Untitled Rage

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The experience of a young woman brings to light how this racist world works so hard to snuff out lives before they begin. My young friend knows first hand the criminalization of people of color, what is to be criminal simply because of the color of her skin. At the funeral of her family, because of skin color and class, she did not merit the respect afforded to "people."
Robert Soza

Issue #71, December 2004

I couldn't believe the story. She was 15. Her aunt, a mother of six, was in jail for manslaughter. She'd been in a car that struck and killed someone. She was in for at least 25 years. A mother of six away for 25 years — her only other crime was a warrant on failure to appear for disorderly conduct. But she had a prior; no one else in the car did. And they all told the police that she was driving. She wasn't. But it made her an easy collar.

This fifteen year-old's two cousins left the earth in a murder suicide. She had to pick her cousin's face off the ground and an ear off of the blade of a ceiling fan. The shooting had been so violent there was no chance of an open casket funeral for either of them. The second cousin, after killing the first, ran down the block and took his own life. The police let him lay in the street for nearly twelve hours before he was taken to the morgue. His mother asked to cover her child with a blanket after six hours — the police refused and forced her to cry from a distance; it was, after all, a crime scene. At the funeral the police showed up and arrested an aunt for a traffic warrant. The police walked into a funeral to arrest a family member for a traffic citation. Did I mention the family is Chicano? I am always amazed at how the police behave — at least anywhere other than, for instance, in Scottsdale or Paradise Valley, Arizona (and then only towards those who are "obviously residents). I'm sure you know your mostly upper-class, mostly white "good" neighborhoods. Those with the best public schools, if they even have public schools. Anyway, you know the places.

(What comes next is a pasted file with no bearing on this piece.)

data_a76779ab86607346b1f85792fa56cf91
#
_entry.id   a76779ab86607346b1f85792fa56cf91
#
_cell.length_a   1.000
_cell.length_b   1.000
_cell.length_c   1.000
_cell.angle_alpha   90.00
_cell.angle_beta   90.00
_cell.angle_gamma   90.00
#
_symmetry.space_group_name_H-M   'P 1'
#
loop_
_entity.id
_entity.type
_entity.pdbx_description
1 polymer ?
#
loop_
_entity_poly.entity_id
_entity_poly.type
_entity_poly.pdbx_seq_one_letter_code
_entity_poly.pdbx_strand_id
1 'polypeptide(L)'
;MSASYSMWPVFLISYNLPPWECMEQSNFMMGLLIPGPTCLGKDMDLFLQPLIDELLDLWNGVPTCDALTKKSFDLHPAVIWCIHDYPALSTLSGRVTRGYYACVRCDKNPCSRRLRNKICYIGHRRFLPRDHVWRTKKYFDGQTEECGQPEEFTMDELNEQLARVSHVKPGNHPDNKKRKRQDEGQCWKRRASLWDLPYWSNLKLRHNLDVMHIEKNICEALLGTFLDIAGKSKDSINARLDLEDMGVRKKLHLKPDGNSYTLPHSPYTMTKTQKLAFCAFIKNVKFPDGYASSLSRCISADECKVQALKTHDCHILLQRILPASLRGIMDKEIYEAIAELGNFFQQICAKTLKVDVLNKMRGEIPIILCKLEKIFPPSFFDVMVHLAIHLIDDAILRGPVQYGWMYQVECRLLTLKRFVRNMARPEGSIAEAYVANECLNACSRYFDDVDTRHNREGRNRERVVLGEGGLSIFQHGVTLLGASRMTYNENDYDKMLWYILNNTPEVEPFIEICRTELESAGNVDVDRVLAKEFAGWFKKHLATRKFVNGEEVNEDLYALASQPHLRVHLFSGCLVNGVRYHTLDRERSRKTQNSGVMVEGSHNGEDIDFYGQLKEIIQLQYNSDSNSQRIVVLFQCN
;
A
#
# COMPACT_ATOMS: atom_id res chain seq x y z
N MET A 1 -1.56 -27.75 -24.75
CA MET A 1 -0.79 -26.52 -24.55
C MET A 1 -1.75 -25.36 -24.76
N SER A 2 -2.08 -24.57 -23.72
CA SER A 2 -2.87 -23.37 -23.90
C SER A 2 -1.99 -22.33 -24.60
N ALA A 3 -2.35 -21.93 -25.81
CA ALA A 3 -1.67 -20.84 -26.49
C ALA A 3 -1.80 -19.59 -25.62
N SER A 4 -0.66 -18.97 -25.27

Policing in communities of color has long been a primary focal point for enforcing racist and classist community agendas. Or at least legitimate police procedure can sure look pretty fucked up as an outsider looking in. Consider, the Rodney "It only looked like I was getting the shit kicked out of me, but really I was only being restrained by necessary force" King case, West Oakland's recently acquitted "Riders", John "The Plunger" Valpone, "Bull" Connor and every other Officer Friendly on the block. The police have the right to shoot, arrest (and ultimately imprison), stop and question anyone they want. Granted, there are limits, limits shaped by the geography of race and class. And for some queer reason, the cops seem to stop, drop, and roll people of color at rates well above their percentage of the population.

Am I to assume, simply, that people of color are just more criminal? I've read arguments saying that Islam and its followers (certainly a religion whose lion's share of members are folks of color) are pretty much evil — and this was in a mainstream book by a PhD. As someone in a graduate program I can attest to the relative worth of a PhD (but then I can also attest to the relative worth of business men). In this world, though, we generally endow the degree, and those who hold them, with at the very least begrudging respect. Right? I mean this guy had to have taken a bunch of courses, written countless papers and a dissertation, presented at conferences, and now written a book; yet, this sort of racist dribble survives? Yes, some Muslims destroyed the World Trade Center — some white man walked up to me and choked me that same day. The scale is relative, the cost in lives distinctly different, but at least one can arguably be shrouded with the cape of anti-colonial reactionary violence. If in this world all violence is abhorrent then why don't we all hate white men in the same way? Why don't they have to go through incredible scrutiny when renting a U-Haul? Remember Timothy McVeigh? Anyway, I didn't do nearly as much to this white fellow as the U.S. state did to Afghanistan. I didn't go destabilize his neighborhood, pump it full of bands of well-armed religious zealots trained in counter-insurgency, make all sorts of promises about money and stability and then jet — I just tried to park my car as a Chicano on a day when some other folks of color attacked his idea of America, and for that, I got justice.